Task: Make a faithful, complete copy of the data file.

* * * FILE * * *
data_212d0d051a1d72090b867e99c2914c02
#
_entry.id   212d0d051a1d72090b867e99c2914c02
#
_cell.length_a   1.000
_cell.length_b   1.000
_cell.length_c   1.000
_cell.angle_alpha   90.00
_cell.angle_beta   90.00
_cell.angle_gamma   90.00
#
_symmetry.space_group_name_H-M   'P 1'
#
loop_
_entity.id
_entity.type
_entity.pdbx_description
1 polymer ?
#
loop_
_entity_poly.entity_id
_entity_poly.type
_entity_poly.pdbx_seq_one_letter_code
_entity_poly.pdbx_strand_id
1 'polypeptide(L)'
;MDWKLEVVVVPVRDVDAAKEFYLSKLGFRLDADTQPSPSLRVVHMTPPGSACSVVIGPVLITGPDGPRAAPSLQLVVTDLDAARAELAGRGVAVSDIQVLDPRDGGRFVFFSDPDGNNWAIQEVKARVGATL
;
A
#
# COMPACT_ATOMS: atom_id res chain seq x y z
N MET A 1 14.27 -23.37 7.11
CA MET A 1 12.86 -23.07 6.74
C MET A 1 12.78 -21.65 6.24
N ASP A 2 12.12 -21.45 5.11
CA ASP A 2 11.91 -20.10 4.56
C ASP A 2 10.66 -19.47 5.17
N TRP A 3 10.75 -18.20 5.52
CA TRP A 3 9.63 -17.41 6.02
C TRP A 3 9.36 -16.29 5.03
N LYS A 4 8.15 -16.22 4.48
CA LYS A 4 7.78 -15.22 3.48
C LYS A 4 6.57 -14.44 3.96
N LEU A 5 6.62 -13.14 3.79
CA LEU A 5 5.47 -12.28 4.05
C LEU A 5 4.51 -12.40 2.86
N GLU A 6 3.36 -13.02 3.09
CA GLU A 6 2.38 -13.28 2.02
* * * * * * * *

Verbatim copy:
data_212d0d051a1d72090b867e99c2914c02
#
_entry.id   212d0d051a1d72090b867e99c2914c02
#
_cell.length_a   1.000
_cell.length_b   1.000
_cell.length_c   1.000
_cell.angle_alpha   90.00
_cell.angle_beta   90.00
_cell.angle_gamma   90.00
#
_symmetry.space_group_name_H-M   'P 1'
#
loop_
_entity.id
_entity.type
_entity.pdbx_description
1 polymer ?
#
loop_
_entity_poly.entity_id
_entity_poly.type
_entity_poly.pdbx_seq_one_letter_code
_entity_poly.pdbx_strand_id
1 'polypeptide(L)'
;MDWKLEVVVVPVRDVDAAKEFYLSKLGFRLDADTQPSPSLRVVHMTPPGSACSVVIGPVLITGPDGPRAAPSLQLVVTDLDAARAELAGRGVAVSDIQVLDPRDGGRFVFFSDPDGNNWAIQEVKARVGATL
;
A
#
# COMPACT_ATOMS: atom_id res chain seq x y z
N MET A 1 14.27 -23.37 7.11
CA MET A 1 12.86 -23.07 6.74
C MET A 1 12.78 -21.65 6.24
N ASP A 2 12.12 -21.45 5.11
CA ASP A 2 11.91 -20.10 4.56
C ASP A 2 10.66 -19.47 5.17
N TRP A 3 10.75 -18.20 5.52
CA TRP A 3 9.63 -17.41 6.02
C TRP A 3 9.36 -16.29 5.03
N LYS A 4 8.15 -16.22 4.48
CA LYS A 4 7.78 -15.22 3.48
C LYS A 4 6.57 -14.44 3.96
N LEU A 5 6.62 -13.14 3.79
CA LEU A 5 5.47 -12.28 4.05
C LEU A 5 4.51 -12.40 2.86
N GLU A 6 3.36 -13.02 3.09
CA GLU A 6 2.38 -13.28 2.02